I wrote the following script:

```
import numpy
d = numpy.array([[1089, 1093]])
e = numpy.array([[1000, 4443]])
answer = numpy.exp(-3 * d)
answer1 = numpy.exp(-3 * e)
res = answer.sum()/answer1.sum()
print res
```

But I got this result and with the error occurred:

```
nan
C:UsersDesktoptest.py:16: RuntimeWarning: invalid value encountered in double_scalars
res = answer.sum()/answer1.sum()
```

It seems to be that the input element were too small that python turned them to be zeros, but indeed the division has its result.

How to solve this kind of problem?

### 2 Answers

You can’t solve it. Simply `answer1.sum()==0`

, and you can’t perform a division by zero.

This happens because `answer1`

is the exponential of 2 very large, negative numbers, so that the result is rounded to zero.

`nan`

is returned in this case because of the division by zero.

Now to solve your problem you could:

- go for a library for high-precision mathematics, like mpmath. But that’s less fun.
- as an alternative to a bigger weapon, do some math manipulation, as detailed below.
- go for a tailored
`scipy/numpy`

function that does exactly what you want! Check out @Warren Weckesser answer.

Here I explain how to do some math manipulation that helps on this problem. We have that for the numerator:

```
exp(-x)+exp(-y) = exp(log(exp(-x)+exp(-y)))
= exp(log(exp(-x)*[1+exp(-y+x)]))
= exp(log(exp(-x) + log(1+exp(-y+x)))
= exp(-x + log(1+exp(-y+x)))
```

where above `x=3* 1089`

and `y=3* 1093`

. Now, the argument of this exponential is

`-x + log(1+exp(-y+x)) = -x + 6.1441934777474324e-06`

For the denominator you could proceed similarly but obtain that `log(1+exp(-z+k))`

is already rounded to `0`

, so that the argument of the exponential function at the denominator is simply rounded to `-z=-3000`

. You then have that your result is

```
exp(-x + log(1+exp(-y+x)))/exp(-z) = exp(-x+z+log(1+exp(-y+x))
= exp(-266.99999385580668)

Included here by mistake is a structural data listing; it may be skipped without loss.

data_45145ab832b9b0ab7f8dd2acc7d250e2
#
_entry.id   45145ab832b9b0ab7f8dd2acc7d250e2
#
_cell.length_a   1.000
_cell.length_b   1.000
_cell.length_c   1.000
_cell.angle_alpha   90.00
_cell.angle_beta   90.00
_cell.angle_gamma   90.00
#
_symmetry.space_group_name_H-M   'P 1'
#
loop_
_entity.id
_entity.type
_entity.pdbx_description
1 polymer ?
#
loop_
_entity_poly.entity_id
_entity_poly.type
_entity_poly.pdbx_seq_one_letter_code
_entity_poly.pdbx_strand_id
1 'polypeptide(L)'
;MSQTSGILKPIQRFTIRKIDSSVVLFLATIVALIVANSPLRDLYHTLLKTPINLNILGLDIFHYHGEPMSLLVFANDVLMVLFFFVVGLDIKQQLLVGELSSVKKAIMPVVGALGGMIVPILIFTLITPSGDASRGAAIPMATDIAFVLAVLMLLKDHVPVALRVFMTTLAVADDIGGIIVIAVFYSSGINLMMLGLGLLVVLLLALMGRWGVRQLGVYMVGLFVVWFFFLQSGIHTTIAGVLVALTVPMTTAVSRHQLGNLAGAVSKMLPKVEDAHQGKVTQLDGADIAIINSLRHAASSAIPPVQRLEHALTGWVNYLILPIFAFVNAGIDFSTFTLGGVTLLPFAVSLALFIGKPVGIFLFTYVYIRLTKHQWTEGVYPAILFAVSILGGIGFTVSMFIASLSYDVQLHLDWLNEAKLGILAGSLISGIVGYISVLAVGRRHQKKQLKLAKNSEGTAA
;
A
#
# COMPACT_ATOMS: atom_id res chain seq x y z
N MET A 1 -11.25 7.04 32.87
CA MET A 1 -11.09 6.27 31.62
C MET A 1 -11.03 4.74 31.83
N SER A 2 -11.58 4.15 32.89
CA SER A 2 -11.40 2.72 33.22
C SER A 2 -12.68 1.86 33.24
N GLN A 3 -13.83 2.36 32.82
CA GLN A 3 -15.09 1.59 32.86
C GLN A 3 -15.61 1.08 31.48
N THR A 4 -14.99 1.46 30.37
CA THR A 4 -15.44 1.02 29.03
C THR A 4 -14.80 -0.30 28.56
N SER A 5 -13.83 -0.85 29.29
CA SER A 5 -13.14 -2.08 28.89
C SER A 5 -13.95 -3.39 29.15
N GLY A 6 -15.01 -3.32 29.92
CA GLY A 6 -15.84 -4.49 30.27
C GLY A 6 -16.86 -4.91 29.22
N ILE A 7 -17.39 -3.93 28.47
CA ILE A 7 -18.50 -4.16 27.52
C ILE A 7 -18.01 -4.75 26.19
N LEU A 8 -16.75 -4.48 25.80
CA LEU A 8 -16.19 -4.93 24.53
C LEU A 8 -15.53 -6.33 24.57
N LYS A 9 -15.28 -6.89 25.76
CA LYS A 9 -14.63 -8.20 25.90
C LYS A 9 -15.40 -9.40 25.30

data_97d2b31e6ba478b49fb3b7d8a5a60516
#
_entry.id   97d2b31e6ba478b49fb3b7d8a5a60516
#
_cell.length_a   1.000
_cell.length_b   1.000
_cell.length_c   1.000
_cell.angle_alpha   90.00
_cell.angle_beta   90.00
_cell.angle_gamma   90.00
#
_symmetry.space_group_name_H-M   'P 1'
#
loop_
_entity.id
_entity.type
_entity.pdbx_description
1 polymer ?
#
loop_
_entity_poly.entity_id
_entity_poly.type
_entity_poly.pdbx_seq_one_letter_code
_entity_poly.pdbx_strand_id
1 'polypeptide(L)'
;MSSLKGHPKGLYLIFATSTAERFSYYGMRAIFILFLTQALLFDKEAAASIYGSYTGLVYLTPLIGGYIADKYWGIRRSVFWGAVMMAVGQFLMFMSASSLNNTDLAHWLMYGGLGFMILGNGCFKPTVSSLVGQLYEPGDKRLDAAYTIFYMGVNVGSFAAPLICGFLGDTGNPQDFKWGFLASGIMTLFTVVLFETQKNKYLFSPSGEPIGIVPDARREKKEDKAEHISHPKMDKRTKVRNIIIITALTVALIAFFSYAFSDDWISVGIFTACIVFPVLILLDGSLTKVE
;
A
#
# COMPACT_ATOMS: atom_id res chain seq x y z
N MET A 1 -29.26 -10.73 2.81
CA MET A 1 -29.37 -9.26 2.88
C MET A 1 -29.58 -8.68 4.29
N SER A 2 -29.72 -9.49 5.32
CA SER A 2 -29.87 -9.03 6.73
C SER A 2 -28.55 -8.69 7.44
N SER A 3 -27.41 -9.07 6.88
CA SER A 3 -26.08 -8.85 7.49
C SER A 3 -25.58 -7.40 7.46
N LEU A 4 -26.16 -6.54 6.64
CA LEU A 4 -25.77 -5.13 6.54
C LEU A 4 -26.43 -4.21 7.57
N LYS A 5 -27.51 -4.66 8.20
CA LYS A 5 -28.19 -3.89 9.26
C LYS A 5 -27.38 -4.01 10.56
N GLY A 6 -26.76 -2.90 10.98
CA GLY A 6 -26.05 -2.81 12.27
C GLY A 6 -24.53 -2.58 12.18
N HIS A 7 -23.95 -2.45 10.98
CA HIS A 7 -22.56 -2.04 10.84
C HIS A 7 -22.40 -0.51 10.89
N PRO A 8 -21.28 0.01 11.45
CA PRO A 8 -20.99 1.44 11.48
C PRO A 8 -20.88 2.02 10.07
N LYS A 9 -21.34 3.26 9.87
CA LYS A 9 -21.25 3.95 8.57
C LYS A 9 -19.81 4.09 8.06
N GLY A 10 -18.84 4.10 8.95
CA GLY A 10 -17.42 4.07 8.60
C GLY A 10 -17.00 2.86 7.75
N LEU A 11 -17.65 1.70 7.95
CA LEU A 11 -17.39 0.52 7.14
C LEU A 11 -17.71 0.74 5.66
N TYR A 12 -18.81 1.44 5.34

```

which is already extremely close to the result that you would get if you were to keep only the 2 leading terms (i.e. the first number `1089`

in the numerator and the first number `1000`

at the denominator):

```
exp(3*(1089-1000))=exp(-267)
```

For the sake of it, let’s see how close we are from the solution of Wolfram alpha (link):

```
Log[(exp[-3*1089]+exp[-3*1093])/([exp[-3*1000]+exp[-3*4443])] -> -266.999993855806522267194565420933791813296828742310997510523
```

The difference between this number and the exponent above is `+1.7053025658242404e-13`

, so the approximation we made at the denominator was fine.

The final result is

```
'exp(-266.99999385580668) = 1.1050349147204485e-116
```

From wolfram alpha is (link)

```
1.105034914720621496.. × 10^-116 # Wolfram alpha.
```

and again, it is safe to use numpy here too.

You can use `np.logaddexp`

(which implements the idea in @gg349’s answer):

```
In [33]: d = np.array([[1089, 1093]])
In [34]: e = np.array([[1000, 4443]])
In [35]: log_res = np.logaddexp(-3*d[0,0], -3*d[0,1]) - np.logaddexp(-3*e[0,0], -3*e[0,1])
In [36]: log_res
Out[36]: -266.99999385580668
In [37]: res = exp(log_res)
In [38]: res
Out[38]: 1.1050349147204485e-116
```

Or you can use `scipy.special.logsumexp`

:

```
In [52]: from scipy.special import logsumexp
In [53]: res = np.exp(logsumexp(-3*d) - logsumexp(-3*e))
In [54]: res
Out[54]: 1.1050349147204485e-116
```